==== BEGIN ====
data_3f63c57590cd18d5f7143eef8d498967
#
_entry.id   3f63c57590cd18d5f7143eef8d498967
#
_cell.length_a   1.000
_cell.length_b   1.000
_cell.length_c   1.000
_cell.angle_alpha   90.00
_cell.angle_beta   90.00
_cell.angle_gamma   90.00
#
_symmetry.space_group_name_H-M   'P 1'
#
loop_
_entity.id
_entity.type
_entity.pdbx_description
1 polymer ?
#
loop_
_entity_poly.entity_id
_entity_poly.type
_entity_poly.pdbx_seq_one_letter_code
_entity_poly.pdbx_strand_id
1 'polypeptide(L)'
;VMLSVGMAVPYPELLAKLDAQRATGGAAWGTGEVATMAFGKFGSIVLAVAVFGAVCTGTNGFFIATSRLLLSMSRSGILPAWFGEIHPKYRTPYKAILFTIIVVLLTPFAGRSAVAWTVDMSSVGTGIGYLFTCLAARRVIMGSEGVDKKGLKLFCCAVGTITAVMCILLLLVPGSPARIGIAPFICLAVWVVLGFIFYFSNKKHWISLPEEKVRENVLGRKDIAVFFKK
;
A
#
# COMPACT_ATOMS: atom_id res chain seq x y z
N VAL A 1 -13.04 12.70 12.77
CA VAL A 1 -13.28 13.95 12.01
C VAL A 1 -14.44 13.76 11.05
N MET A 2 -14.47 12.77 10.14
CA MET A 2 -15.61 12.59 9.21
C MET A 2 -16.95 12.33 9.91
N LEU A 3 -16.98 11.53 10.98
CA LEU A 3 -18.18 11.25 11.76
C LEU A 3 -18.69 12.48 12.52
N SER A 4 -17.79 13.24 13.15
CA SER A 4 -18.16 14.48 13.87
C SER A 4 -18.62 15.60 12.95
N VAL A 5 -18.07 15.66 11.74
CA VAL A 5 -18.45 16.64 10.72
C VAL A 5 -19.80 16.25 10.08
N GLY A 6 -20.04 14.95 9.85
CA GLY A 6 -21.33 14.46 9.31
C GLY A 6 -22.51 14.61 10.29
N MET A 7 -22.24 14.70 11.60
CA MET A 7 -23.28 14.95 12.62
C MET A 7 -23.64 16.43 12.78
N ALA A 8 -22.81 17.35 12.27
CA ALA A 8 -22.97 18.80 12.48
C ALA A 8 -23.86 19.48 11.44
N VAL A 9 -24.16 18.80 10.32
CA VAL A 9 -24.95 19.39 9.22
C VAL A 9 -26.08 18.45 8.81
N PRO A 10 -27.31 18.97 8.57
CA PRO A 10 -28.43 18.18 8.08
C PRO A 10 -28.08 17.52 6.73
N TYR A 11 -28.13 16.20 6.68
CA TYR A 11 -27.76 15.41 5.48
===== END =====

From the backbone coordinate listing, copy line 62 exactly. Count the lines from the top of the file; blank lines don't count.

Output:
CA TYR A 11 -27.76 15.41 5.48